Meta Question

anartist's avatar

Why does fluther have a link to data-miner quantserve.com?

Asked by anartist (14732 points ) June 14th, 2012

I thought fluther avoided all such things. The next link that pops up is facebook.com—not twitter. Why is that? Will the absent gods comment?

Observing members: 0 Composing members: 0

22 Answers

augustlan's avatar

Where are you seeing these links?

If you’re talking about the ‘ask on Facebook’ option, that was put in place long before the Twitter deal. We also have an ‘ask on Twitter’ option. If that’s not what you’re talking about, I’m not sure what you mean.

anartist's avatar

I am using a plug in for firefox called collusion which displays third party tracking in real time—learned about it from john powell

augustlan's avatar

Ok, hmm. I’ll have to look into it, because I have no clue! I’ll try to find out for you.

anartist's avatar

You would be really surprised who has stuff tracked.
For instance, newspapers, like the Washington Post or the Wall Street Journal, have so many third-party trackers that it stalls them while they seek customized ads before they scroll down a news story.

anartist's avatar

I don’t know what this link does if it isn’t installed w/firefox on your own computer but this is collusion
resource://jid1-f9uj2thwoam5gq-at-jetpack/collusion/data/ui/index.html

jrpowell's avatar

Yeah, they use quantserve to get info about traffic. You can see what is collected here. I use Request Policy to block all that crap. Request Policy can be a real pain in the ass to train so if you are concerned I would go with the much easier to use Ghostery.

anartist's avatar

@johnpowell thanks for showing me what they collect. I still wonder why they do.
Maybe for funding? but wasn’t google analytics enough for that?

augustlan's avatar

Yeah, we do use quantserve to gain insight into our user-base. As for why it’s done, I’m not really sure.

anartist's avatar

I did learn some interesting things about fluther’s user base—
1.users are evenly spread among all age brackets—slight pref young adults
2 users are fairly evenly distributed by sex, slightly more females
3 users are predominantly in the lower income ranges [below 50k]
4 users slightly predominantly college educated [including graduate school]
5 users reflect American ethnic population with slight predominance of caucasian
6 users slightly less likely to have children

this is composition [on 2nd screen] different from internet average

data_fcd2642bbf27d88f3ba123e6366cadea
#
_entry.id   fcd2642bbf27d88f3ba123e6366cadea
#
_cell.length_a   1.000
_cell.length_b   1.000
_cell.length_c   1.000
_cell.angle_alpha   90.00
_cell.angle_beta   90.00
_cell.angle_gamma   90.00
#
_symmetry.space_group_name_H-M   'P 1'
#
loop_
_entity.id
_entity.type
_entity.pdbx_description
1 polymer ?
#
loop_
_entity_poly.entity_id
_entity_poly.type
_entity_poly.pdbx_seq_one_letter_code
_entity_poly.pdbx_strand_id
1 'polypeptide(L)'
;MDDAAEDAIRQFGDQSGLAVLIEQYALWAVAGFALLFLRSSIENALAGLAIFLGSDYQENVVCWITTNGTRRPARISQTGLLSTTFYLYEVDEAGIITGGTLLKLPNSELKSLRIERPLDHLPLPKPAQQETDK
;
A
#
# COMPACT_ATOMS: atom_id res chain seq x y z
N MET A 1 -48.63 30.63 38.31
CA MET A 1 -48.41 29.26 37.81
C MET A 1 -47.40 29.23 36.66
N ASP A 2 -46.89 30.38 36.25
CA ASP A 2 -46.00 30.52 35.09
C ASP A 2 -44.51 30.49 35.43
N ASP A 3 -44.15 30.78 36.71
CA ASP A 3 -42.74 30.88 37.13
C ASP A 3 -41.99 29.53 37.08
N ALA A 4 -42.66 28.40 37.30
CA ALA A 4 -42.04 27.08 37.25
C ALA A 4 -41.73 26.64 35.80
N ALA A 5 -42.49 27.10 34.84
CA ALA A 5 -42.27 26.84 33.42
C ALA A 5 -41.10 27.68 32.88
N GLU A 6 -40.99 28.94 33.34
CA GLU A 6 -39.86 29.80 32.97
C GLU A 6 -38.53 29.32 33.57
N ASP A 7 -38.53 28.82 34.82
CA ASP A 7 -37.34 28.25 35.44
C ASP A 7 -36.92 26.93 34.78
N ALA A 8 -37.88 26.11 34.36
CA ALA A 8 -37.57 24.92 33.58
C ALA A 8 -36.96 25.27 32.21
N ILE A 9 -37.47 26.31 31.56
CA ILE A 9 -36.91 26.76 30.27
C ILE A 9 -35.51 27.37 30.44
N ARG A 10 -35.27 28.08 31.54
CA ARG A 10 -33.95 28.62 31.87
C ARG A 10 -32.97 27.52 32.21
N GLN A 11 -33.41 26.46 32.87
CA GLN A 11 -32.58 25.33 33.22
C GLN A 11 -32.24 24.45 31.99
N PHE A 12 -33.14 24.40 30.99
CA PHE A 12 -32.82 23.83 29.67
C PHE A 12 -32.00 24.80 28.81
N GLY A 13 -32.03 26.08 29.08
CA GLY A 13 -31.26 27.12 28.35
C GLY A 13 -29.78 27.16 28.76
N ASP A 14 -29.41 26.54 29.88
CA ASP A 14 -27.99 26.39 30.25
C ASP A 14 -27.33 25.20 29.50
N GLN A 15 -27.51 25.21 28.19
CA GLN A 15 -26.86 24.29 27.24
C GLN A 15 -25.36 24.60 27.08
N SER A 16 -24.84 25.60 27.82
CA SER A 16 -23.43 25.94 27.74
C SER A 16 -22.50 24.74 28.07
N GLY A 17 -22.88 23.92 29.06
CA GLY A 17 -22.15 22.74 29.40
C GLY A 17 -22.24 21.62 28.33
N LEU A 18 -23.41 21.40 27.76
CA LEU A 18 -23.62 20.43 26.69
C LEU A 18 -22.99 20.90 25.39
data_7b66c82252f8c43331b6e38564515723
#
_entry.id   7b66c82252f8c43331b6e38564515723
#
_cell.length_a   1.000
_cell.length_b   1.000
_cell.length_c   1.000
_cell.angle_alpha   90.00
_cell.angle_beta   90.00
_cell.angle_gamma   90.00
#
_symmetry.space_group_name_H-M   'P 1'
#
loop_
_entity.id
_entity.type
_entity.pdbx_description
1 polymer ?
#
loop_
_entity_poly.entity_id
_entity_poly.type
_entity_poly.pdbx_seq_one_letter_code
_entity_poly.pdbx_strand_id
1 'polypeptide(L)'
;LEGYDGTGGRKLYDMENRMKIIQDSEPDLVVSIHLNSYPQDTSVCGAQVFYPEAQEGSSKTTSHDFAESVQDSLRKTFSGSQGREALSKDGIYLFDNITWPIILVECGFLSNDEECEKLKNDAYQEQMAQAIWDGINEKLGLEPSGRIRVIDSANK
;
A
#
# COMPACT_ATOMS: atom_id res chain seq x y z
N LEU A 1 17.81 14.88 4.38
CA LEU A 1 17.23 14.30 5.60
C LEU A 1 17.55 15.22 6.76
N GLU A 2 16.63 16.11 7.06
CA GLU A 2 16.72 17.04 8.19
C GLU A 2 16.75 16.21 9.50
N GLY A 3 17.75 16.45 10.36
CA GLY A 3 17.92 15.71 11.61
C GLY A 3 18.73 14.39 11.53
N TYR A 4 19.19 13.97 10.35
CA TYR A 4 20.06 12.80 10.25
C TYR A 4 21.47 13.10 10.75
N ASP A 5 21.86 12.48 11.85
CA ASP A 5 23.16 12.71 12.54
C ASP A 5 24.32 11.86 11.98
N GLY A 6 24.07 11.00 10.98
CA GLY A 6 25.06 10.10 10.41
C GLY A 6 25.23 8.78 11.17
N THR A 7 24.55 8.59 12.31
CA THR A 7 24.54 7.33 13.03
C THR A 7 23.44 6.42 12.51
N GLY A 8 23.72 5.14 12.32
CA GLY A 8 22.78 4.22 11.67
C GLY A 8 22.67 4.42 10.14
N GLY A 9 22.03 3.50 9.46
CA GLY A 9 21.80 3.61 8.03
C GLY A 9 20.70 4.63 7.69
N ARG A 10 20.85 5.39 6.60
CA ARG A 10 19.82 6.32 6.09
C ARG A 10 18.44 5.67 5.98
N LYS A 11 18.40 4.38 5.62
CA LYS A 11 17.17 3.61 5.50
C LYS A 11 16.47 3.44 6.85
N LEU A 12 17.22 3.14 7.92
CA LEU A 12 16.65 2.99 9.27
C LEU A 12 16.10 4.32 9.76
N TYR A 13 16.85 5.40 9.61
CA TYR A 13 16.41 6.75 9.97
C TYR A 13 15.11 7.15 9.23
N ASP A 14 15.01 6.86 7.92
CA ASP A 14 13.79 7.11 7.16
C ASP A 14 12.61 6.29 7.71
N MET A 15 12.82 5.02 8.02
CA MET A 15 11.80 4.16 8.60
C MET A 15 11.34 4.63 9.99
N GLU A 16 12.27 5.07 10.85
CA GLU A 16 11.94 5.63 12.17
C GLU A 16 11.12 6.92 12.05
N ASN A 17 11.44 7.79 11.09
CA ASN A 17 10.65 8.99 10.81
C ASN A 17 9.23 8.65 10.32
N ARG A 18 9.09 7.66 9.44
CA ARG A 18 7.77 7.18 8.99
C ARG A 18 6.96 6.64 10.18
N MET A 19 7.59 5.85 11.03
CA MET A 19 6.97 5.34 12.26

zensky's avatar

Are data miners like coal miners?

I’ve been a miner for a heart of gold.

filmfann's avatar

@zensky I thought he was talking about the STTNG episode where a child began dressing up like and behaving like Data, thus becoming a Data Minor.

zensky's avatar

@filmfann I lololo’d.

zensky's avatar

Gotta be carful.

jrpowell's avatar

And just for a frame of reference. Here is what other sites do.

Huffington Post
Wall Street Journal
TechCrunch
Mashable

So Fluther could be worse.

But I really don’t want other sites knowing what I visit. You know those Facebook like buttons? When you see one Facebook knows what sites outside of Facebook you visit and that is all kinds of fucked up.

Install Ghostery so shit like tracking won’t happen.

SavoirFaire's avatar

@johnpowell Thanks for the recommendation. After installing Ghostery, I was given a list of related applications. One of them replaces Facebook “like” buttons with a local copy. Does Ghostery make this redundant, or would it be a good idea to add this as well?

jrpowell's avatar

Honestly, I do not know so I will not offer untested advice. My gut tells me not to install it. But I could be wrong.

I would go the a site like theverge.com and see what it blocks. Here is what I get.

In the Preferences I blocked everything.

SavoirFaire's avatar

@johnpowell I got the same results (also blocking everything). Then I installed the I Like Privacy application and noticed that the “Facebook Social Plugin” entry in Ghostery’s alert window disappeared (because it was being blocked by the other application). So it looks like Ghostery does make I Like Privacy redundant. I’ll be uninstalling the extraneous program now.

jrpowell's avatar

Sounds good.

And another benefit is that you aren’t loading up tons of crap that slows your computer down. Here is what Quantcast loads when you visit Fluther.

LuckyGuy's avatar

Download the Firefox plug in called PrivacyChoice TrackerBlock.

I do not allow 3rd party cookies. My Collusion chart is much simpler now.

LuckyGuy's avatar

I reset Collusion. I went to Fluther, then went to The Verge. The only tracking I see is a single link to scorecardresearch from the Verge.

Buttonstc's avatar

Is there anything that iPhone users or those with Android tablets can do to get rid of this crap?

IOS is pretty zippy but the stock Android browser is like molasses in January. Much worse since ICS update. Frequent freezes lockups and stalls. Ridiculous.

Are there any apps for this for either Android or IOS?

Answer this question

Login

or

Join

to answer.
Your answer will be saved while you login or join.

Have a question? Ask Fluther!

What do you know more about?
or
Knowledge Networking @ Fluther